The operators of a northwestern Ontario palladium mine, that experienced a worker death from COVID-19, have tentative plans to come out of lockdown and resume operations by month's end.
Impala Canada said it's taking a phased approach towards returning to full production at the remote Lac des Iles Mine, 90 kilometres northwest of Thunder Bay, as the company begins a recall of workers, many of whom fly into the city from across Ontario.
The company and local health authorities had to perform extensive contact tracing, and even isolate some workers in a Thunder Bay hotel, after an outbreak of the virus in early April that eventually topped 25 positive cases.
As of May 5, the company claims "all cases are resolved."
"Our co-workers feel well, have recovered, and are no longer in isolation," according to an emailed reply from an Impala Canada spokesperson.
One employee died in late April from COVID-19 complications due to underlying health conditions, the company said.
Impala's ramp-up schedule is as follows:
- Phase I (May 12): Rotate the care and maintenance crew and bring in required teams to complete essential repair projects.
- Phase II (May 19): conduct a partial shift change and bring in underground maintenance crews to prep production, surface haulers to prep ore stockpiles and tailings management facility crews
- Phase III (May 26): Conduct a full shift change and bring in a full operations team.
The company stressed in an email that each phase will only be executed "when we are confident it is safe to do so," through consultation with the Thunder Bay District Health Unit and a number of provincial and federal regulators and health agencies.
The Lac des Iles Mine employs 800 people, many on a two-week rotational basis. Under normal operating conditions, the site averages between 475 and 525 employees and contractors.
The mining company reported its first case in early April.
The worker in question was at Lac des Iles between March 29 and April 4, and had passed all screening protocols upon entering and exiting the site. The company later learned the employee had tested positive for COVID-19.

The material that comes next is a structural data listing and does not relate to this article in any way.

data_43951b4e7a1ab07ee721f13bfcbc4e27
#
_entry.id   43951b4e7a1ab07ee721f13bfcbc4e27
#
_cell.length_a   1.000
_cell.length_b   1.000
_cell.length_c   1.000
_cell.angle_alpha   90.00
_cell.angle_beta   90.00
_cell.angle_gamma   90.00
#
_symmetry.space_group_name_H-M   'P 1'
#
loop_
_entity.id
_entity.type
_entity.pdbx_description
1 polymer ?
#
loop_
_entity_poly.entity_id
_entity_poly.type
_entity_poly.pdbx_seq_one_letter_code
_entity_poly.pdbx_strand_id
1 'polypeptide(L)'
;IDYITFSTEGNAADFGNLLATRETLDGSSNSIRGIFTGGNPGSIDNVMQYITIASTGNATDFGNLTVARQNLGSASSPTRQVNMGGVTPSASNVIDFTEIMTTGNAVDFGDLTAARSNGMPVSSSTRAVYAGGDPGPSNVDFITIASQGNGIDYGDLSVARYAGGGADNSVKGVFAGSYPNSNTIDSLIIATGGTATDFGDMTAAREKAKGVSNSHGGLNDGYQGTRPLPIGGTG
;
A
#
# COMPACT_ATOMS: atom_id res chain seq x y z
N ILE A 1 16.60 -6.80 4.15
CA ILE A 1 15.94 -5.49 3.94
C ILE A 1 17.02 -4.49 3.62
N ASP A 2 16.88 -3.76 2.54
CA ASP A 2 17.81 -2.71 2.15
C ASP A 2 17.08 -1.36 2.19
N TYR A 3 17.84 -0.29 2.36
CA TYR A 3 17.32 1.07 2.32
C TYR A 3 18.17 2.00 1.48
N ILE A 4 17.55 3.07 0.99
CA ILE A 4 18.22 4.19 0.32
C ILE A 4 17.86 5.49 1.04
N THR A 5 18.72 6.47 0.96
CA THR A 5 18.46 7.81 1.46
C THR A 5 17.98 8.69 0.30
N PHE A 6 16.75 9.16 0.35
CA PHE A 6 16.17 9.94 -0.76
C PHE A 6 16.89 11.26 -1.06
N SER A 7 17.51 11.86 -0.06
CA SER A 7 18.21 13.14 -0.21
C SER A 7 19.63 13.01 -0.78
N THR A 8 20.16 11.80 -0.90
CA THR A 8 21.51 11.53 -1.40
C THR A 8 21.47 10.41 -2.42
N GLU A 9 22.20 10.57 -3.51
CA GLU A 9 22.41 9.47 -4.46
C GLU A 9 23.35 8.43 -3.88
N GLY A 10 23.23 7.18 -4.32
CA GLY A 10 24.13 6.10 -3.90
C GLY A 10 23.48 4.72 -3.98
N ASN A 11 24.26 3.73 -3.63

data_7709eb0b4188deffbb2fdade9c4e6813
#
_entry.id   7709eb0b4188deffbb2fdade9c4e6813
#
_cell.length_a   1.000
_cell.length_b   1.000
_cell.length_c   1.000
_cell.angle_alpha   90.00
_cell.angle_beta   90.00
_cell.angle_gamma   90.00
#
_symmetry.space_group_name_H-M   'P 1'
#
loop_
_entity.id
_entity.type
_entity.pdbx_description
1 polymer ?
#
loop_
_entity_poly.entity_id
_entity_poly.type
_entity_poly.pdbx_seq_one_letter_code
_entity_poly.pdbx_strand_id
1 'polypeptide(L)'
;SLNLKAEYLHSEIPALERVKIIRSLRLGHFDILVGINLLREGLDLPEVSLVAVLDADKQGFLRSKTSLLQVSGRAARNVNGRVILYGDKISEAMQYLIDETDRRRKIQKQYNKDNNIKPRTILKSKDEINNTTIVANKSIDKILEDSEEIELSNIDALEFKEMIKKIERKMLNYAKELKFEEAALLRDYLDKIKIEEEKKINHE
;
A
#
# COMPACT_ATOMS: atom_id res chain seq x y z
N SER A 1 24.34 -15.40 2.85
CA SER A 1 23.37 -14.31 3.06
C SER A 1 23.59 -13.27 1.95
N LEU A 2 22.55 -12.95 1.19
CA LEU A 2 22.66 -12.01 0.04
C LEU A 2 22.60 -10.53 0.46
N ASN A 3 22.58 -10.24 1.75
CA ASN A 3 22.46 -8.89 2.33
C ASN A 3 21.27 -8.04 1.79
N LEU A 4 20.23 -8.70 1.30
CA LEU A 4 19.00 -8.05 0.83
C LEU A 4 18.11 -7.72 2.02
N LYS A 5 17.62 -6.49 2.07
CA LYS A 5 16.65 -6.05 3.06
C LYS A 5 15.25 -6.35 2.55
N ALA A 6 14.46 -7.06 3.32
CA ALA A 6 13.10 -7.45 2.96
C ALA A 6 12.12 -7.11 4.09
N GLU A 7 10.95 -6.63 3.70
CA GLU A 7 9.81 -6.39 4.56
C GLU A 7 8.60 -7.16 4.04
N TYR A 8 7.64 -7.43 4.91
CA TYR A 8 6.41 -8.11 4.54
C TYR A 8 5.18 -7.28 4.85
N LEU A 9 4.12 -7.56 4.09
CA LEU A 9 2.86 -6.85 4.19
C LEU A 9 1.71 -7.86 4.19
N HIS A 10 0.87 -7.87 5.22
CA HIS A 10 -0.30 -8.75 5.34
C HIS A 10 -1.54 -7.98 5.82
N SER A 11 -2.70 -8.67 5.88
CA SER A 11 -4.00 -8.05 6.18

After the site evacuation, only a skeleton crew of less than 50 people remained to monitor essential infrastructure and environmental management controls, while a "deep and comprehensive sanitization" was done of the entire operation, the company said.
During the shutdown, Impala said it took a deep dive to examine how the virus spread.
"We also took the time to study the outbreak and, based on contact tracing, we believe the spread likely occurred through immediate work crews and through interactions at camp," the spokesperson said.
"We are learning from this data and re-engineering our pandemic protocols based on how we believe the virus spread."
As employees and contractors head back to work, Impala insists it's still maintaining stringent pandemic health and safety protocols.
Masks will be worn in all situations where physical distancing is difficult.
Thermal imaging cameras are now installed at all site entry points to complement existing temperature checks and symptom screening.
High-touch areas like doorknobs and countertops will be continue to see frequent cleaning, and cleaning supplies will be available iin communal living spaces.
The company insists it won't force anybody back to work, given the circumstances.
"The decision to return to work will be voluntary for all employees," said the spokesperson. "We know some will be unable or unwilling to return to work just yet, and we respect this decision. Jobs will be protected so they have employment to return to when ready."